WASHINGTON — Increasingly acting like the Democratic presidential nominee, Barack Obama is beginning to vet potential running mates, laying plans to take control of the party's campaign apparatus and trying to overcome vulnerabilities exposed in the prolonged primary season.
Obama has not asserted the nomination is his, for fear of offending supporters of his rival, Hillary Rodham Clinton, who lags Obama among delegates to the party's nominating convention but shows no signs of conceding the race. Still, his recent campaign stops and administrative moves show that his central focus is the November election.
The campaign has tapped Jim Johnson, an Obama fundraiser, to oversee the screening of potential vice presidential candidates, according to campaign aides.
Johnson, vice chairman of the merchant bank and private equity fund Perseus, worked as a top aide to then-Vice President Walter F. Mondale. He helped Mondale vet potential running mates in Mondale's unsuccessful 1984 presidential campaign and played a similar role for Massachusetts Sen. John F. Kerry, the 2004 Democratic nominee.
"He's been through this VP thing many, many times," Mondale said.
Johnson "worked for me in a key position in the White House," Mondale noted. "He knows what it is, because he lived there."
As the nominee, Obama would gain effective command of the party's campaign machinery, centered at the Democratic National Committee in Washington. Campaign staff indicated that Obama's liaison to the DNC would be a trusted campaign aide, Paul Tewes, who ran Obama's campaign in Iowa, where the candidate scored his first and arguably most important victory.
Last week, DNC officials traveled to the Illinois senator's headquarters in Chicago to talk through how the campaign and the DNC might join forces. The officials discussed strategy, fundraising, opposition research and communications, according to people familiar with the meeting.
The party has held similar meetings with Clinton's campaign, in case the New York senator wins the nomination -- a prospect that has become increasingly unlikely in recent weeks.
With only three more primary contests remaining -- in Puerto Rico on June 1 and South Dakota and Montana on June 3 -- Obama is also moving to solidify his position in November's likely battleground states.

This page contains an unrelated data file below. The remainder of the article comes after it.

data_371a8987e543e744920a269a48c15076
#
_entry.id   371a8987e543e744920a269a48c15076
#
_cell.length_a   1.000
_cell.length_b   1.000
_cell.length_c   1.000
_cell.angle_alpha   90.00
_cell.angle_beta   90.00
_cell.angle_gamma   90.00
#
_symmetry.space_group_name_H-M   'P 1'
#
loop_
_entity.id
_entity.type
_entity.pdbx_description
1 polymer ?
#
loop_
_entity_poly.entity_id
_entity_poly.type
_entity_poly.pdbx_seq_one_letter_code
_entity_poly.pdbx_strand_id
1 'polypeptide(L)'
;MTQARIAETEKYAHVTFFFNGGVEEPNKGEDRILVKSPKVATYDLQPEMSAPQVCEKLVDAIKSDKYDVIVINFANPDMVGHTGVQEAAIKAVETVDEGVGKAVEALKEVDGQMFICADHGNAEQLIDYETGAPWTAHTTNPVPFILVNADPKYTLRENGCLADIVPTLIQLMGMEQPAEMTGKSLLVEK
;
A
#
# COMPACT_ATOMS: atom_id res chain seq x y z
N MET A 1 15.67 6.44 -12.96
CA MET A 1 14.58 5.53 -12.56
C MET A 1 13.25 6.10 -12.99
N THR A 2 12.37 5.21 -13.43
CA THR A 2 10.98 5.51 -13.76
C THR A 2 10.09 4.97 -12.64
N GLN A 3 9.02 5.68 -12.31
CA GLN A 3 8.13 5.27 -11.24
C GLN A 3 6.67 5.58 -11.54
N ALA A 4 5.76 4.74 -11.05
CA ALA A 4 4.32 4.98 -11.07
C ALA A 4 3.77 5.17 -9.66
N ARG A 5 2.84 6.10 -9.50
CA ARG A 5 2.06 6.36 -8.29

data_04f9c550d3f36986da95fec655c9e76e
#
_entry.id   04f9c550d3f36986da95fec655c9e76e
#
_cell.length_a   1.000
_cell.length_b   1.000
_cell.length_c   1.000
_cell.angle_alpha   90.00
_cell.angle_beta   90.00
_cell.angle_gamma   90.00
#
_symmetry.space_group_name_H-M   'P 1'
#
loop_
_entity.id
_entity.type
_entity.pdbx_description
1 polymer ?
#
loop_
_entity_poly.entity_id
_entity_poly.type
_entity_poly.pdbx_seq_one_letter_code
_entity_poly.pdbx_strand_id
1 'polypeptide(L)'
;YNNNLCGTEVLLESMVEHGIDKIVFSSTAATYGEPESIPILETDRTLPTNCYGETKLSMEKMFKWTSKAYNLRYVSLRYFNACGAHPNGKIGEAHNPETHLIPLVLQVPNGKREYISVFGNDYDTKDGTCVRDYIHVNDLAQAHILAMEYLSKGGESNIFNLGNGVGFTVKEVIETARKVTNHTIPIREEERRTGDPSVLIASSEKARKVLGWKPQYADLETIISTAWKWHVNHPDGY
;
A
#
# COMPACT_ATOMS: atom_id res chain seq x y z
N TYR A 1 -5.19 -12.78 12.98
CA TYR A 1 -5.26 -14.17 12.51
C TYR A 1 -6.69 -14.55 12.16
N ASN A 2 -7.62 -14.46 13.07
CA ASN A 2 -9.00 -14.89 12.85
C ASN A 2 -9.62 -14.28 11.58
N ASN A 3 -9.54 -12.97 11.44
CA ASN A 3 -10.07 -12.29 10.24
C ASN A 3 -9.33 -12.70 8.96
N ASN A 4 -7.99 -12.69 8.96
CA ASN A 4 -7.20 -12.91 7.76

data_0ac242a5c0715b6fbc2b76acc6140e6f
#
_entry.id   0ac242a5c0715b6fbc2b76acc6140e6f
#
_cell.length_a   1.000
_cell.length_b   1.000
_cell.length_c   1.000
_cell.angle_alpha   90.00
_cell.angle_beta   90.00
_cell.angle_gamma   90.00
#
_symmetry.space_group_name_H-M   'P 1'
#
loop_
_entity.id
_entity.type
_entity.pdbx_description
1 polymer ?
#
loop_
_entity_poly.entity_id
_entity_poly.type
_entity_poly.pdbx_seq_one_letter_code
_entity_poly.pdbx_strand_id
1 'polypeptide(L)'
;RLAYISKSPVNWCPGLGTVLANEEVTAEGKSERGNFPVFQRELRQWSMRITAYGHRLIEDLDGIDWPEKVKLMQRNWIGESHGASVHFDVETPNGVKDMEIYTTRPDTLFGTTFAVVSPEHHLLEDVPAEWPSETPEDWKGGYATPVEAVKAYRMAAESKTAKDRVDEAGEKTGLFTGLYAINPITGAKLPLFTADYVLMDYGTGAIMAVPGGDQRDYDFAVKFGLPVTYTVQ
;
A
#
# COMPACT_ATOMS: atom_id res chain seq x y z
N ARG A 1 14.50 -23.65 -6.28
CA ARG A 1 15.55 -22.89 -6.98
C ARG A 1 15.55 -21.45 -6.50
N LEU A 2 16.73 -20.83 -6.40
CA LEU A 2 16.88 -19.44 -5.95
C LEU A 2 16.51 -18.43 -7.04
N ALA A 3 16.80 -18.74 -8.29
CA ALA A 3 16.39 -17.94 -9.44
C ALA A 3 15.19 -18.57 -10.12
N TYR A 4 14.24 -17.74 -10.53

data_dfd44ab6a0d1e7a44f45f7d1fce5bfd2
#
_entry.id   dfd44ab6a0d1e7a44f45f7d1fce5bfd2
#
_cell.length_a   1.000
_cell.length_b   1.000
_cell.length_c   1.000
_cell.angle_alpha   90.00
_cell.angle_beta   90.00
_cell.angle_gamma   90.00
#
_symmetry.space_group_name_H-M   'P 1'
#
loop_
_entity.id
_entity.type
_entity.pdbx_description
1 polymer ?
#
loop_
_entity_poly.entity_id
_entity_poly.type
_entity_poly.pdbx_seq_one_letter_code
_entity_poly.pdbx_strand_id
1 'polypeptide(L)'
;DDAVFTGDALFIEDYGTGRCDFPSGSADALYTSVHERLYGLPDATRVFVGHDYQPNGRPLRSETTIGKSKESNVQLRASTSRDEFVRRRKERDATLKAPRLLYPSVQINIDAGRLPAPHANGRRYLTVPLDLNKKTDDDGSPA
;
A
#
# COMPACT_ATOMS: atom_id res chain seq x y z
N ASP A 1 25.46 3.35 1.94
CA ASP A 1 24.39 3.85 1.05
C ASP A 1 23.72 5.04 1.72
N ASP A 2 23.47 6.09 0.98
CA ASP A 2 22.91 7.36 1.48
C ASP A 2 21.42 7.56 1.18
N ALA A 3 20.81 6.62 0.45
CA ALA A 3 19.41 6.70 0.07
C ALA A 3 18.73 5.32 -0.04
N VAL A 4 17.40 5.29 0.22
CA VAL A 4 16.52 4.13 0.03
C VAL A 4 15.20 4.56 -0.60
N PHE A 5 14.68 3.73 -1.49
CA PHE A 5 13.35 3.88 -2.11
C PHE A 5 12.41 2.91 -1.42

He is in the midst of a three-day swing through Florida, where he has sought to allay fears among some Jewish voters that he is not sufficiently supportive of Israel. On Memorial Day, Obama and his wife, Michelle, are scheduled to visit New Mexico, also considered a swing state.
"It makes sense to bring the party together, to merge all the Democratic Party infrastructure, to start the healing, and to visit states like Florida that he hasn't had a chance to visit much," said New Mexico Gov. Bill Richardson, an Obama supporter.
"It makes sense to do this, because he's going to be the nominee," Richardson added.
Obama's preparations on this score are a delicate matter. He does not want to appear to be pushing Clinton from the stage, so he can remain well-positioned to win the votes of her supporters in the general election.
Clinton insists she has a viable path to the Democratic nomination. In a conference call with reporters Thursday, her top strategists argued that if party leaders restored the disputed delegates from Florida and Michigan, she could wrest the nomination from Obama.
Obama aides are keeping the hunt for a running mate a closely guarded effort. Obama has not shared his thinking on how much weight he will give to calls from some Democrats to make Clinton the vice presidential nominee.
Other potential choices include Richardson and former Sen. John Edwards of North Carolina. Both ran against Obama for the nomination but later dropped out and endorsed him.
Others who may be on Obama's list include Kansas Gov. Kathleen Sebelius and three senators: Joseph R. Biden Jr. of Delaware, who also ran for president this year; Claire McCaskill of Missouri; and Jim Webb of Virginia.
During a visit to a Boca Raton synagogue Thursday, Obama got an indirect question about whether he might name Clinton as his vice president.
"Will you be willing to consider everyone a possible running mate, even if his or her spouse is a pain in the butt?" one person asked.
After he and the crowd stopped laughing, Obama cautioned that it was too soon to talk about possible vice presidential nominees. "Two weeks from now, we will know who the Democratic nominee is going to be, so I don't want to jump the gun," he said.
But he noted that one of his heroes, Abraham Lincoln, stocked his administration with rivals, and he said he would be willing to do the same.
While in Florida, Obama has made an effort to address weaknesses that have emerged during his campaign fight with Clinton. One point of concern is Jewish voters.